DEAR HARRIETTE: I live in New York City and often see so-called boldface named people walking around. The other day I saw Charlie Rose walking along Central Park. I have seen actors in Soho and politicians in Harlem. Whenever I see these people, I want to say hello, but they don't know me. I fear that they will be offended if I were to walk over to them to say hi and that I appreciate their work. Do you know any guidelines for how to approach famous people who are out and about? -- NOT A GROUPIE
DEAR NOT A GROUPIE: Part of the unwritten covenant for celebrities is that they understand that people in the public may recognize them and want to engage. Honestly, for some of these people, their livelihood depends on the public knowing and appreciating them and being willing to spend money to see them do their work. With that understanding, celebrities should expect that people who are out and about just as they are may recognize them and want to say hello.
As one of those public onlookers, what you should do is put yourself in that person's shoes. If you were walking down the street and someone recognized you, what would you want that person to do? Saying hello is acceptable. Touching is not. Asking someone to stop and take a picture is acceptable only if, after greeting the person, the two of you pause and speak to each other for a bit and it feels natural to ask. After saying hello, you can thank the person for their work, you can state that you like whatever they do, and you can wish them well. You should not try to take over the moment or get them sidetracked for any reason.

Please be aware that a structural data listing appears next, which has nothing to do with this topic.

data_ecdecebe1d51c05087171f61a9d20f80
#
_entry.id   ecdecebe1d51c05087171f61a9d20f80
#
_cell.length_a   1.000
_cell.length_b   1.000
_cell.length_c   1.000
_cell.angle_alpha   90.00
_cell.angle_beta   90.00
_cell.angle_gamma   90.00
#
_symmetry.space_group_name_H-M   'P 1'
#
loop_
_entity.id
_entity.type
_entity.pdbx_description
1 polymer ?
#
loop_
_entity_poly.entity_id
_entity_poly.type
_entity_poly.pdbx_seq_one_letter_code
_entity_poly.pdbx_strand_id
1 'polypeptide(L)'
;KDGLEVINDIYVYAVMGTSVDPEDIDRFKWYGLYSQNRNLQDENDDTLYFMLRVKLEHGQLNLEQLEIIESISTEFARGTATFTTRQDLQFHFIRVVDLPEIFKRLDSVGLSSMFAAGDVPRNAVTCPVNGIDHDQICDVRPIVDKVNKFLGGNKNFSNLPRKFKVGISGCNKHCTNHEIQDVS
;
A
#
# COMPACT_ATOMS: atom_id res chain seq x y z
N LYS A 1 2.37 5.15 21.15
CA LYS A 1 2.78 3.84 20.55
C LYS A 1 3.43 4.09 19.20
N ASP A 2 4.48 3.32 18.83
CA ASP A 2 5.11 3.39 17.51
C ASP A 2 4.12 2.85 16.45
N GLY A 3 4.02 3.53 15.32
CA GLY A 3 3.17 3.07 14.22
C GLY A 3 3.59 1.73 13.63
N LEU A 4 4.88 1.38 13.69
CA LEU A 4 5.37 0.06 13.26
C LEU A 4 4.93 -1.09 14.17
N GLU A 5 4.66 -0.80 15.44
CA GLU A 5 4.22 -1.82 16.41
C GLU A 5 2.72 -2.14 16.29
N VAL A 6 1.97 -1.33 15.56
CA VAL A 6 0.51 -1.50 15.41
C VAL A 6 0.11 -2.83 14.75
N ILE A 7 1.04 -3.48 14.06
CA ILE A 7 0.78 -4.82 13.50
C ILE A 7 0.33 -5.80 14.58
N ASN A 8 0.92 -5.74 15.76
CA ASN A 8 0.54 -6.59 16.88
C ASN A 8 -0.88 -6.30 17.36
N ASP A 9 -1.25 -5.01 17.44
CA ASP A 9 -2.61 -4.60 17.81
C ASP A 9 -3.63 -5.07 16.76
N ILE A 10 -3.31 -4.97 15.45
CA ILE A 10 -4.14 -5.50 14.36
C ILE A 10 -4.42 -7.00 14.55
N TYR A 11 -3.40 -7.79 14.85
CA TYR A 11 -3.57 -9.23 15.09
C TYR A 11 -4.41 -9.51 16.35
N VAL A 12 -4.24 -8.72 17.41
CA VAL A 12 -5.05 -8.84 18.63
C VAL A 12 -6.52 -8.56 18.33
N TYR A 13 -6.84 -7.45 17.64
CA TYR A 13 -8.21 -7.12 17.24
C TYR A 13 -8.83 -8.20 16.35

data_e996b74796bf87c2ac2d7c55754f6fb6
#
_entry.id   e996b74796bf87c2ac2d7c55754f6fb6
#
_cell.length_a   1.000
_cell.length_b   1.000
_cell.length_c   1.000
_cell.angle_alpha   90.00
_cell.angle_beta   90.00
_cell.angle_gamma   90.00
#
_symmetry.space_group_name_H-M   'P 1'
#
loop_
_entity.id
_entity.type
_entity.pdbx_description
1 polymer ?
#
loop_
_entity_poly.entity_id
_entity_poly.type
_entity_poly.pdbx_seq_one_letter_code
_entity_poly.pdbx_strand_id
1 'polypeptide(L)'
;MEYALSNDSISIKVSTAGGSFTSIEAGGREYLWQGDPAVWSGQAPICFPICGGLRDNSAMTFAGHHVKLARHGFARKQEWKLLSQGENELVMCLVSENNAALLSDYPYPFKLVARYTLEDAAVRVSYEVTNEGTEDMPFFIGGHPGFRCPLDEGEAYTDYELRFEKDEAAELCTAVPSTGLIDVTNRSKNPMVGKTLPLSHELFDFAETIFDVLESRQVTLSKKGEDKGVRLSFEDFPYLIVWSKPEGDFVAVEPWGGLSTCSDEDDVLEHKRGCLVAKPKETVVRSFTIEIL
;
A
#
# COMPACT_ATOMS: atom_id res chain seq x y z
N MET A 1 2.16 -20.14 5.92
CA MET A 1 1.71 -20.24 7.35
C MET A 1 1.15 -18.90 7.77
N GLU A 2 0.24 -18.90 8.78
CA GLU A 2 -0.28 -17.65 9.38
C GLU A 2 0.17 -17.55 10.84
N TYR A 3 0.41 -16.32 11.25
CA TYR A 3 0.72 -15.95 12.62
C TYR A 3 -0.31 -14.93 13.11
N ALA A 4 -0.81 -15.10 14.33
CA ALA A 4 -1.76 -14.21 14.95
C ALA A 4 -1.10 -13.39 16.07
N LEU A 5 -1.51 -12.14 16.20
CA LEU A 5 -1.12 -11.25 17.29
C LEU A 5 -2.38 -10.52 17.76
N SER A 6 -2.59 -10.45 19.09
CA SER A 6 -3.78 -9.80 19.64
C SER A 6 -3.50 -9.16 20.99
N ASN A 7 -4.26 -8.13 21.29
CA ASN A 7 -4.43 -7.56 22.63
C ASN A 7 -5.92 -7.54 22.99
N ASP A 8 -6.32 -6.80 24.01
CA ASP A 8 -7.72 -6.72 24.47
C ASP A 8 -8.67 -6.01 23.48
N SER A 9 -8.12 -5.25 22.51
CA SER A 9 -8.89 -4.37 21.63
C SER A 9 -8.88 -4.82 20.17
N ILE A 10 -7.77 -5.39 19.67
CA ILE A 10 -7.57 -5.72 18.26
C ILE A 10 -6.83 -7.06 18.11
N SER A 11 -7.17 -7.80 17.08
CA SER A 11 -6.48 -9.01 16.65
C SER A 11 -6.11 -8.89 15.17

Times when you should not attempt to engage someone you don't know, celebrity or not, include when the person is deeply engaged with someone else, when the person is eating, when the person is using the restroom, and when the person is clearly involved in something else.
DEAR HARRIETTE: I have a friend who is coming to visit me for a couple of weeks. He lives across the country, and I am very happy that he will be visiting. We have been friends for more than 20 years. I know we will have a great time.
My only issue is that he just informed me that he is going to need to borrow my car while he is staying with me. I do not feel comfortable with that. For one, I don't let anybody drive my car. I don't want to be responsible for insuring another driver and I don't want a chance that my car could be damaged. Also, this friend has had a car accident before. How do I say no without seeming rude? -- NO DRIVING
DEAR NO DRIVING: There is no rule that says that you must allow anyone to drive your car. You can simply say no. Tell your friend that you are happy to welcome him into your home, but that you do not feel comfortable letting him drive your car. Suggest that he rent a car.
If he balks, be direct with him, explaining that you do not allow anyone to drive your car, for insurance reasons. If he continues to protest, remind him that he has previously had a car accident, and you cannot risk him having one in your car.
(Harriette Cole is a lifestylist and founder of DREAMLEAPERS, an initiative to help people access and activate their dreams. You can send questions to email@example.com or c/o Andrews McMeel Syndication, 1130 Walnut St., Kansas City, MO 64106.)